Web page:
A Fish for Dinner
We listen for the boat to come in You can only see them for a moment As they come between the hills and The entrance to the stagehead. Rest of the time they're hidden by The lay of the land. The boats all have make and break engines, Each one sounds different from the other Nan can tell the sound of Kelly's boat. Lots of fishermen from Old Perlican fish down here as well Nan can tell if they have a good haul, Cause the engine sounds different when the boat is full. "Sounds like a good day on the water," Nan says, as she listens for the boat. "Best you run over and get a fish for dinner, They'll be unloading soon." I take the shortcut along the graveyard bank It's quicker than the road. When I get there the boys are already at work Uncle John and Uncle Mike still go out every day With their boys Paddy and Mike, Jim and Din They work well together, everyone knows his job They go right to it, each to his own station. Mike prongs up the fish from the boat Into a big half puncheon tub Filled with water from the brook near the stagehead Uncle John, he's the Skipper, grabs a fish Without even looking he cuts its throat And passes it to Uncle Mike who pulls out the guts, Separates the liver, passes it to Paddy. It's fascinating to watch these men work They never seem to look at what they're doing I think they could do it with their eyes closed. Paddy starts the cut, passes it to Din He's the splitter, a good one He removes the sound bone, now the fish is flat. Din has been my hero ever since I started Coming to the cove. I follow him everywhere He takes me out fishing with them sometimes "Grab a fish,"he says, "I'll gut it for you." So I reach down in to the big tub and pull out a fish "That's not big enough," says Din I reach for another one, he says the same thing. Finally, Din reaches in the tub himself Pulls out a huge codfish, bigger than me "There. This will do just fine." Guts it for me. "Now take that home for you and Aunt Mag Be careful not to drag it on the ground." It's taller than I am, he shows me how to hold it. "Put your hand underneath the gills And hold it up straight." So I hold it that way It's four inches above my head and heavy. I decide to take the road back home Don't dare try to navigate the graveyard bank With that huge fish dangling beside me. On the way home I change hands several times. Cause the fish is long and heavy And I'm just a little boy who doesn't want It to touch the ground because it will get dirty. No one wants to get their dinner dirty. When I finally get back home Nan wonders why I got such a big fish. I tell her how Din picked it out "Who does Din think this is going to eat all that? Sure there's only me and you." She cuts in pieces, rolls them in flour, fries them with pork fat. It smells delicious and tastes even better. Nan cuts out the cod's head and fries it too, We can eat everything except the bones. It's comin' out my ears but I still want more. I'm thinking if angels ever sat down to eat, Codfish rolled in flour then fried in pork fat Would be their favourite meal. Cyril Griffin New Perlican, NL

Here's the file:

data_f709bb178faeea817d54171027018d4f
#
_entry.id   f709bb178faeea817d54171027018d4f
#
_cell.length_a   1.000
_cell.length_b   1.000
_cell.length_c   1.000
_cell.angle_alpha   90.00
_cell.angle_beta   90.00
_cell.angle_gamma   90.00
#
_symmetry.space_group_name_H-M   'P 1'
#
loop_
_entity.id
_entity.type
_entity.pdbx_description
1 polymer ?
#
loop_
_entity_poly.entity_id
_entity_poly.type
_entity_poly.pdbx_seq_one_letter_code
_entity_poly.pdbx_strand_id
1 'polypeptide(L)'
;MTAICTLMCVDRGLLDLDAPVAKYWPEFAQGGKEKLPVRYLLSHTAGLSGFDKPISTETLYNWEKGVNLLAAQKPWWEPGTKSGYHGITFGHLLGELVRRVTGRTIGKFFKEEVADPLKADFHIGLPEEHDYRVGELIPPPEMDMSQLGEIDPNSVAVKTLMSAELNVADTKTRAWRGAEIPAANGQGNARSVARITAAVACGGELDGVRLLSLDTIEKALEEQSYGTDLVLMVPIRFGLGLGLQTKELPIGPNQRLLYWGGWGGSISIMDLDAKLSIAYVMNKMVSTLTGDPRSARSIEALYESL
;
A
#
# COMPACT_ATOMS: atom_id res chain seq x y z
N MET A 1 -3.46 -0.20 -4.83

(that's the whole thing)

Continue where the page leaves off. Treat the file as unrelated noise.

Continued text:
A Storytelling Experience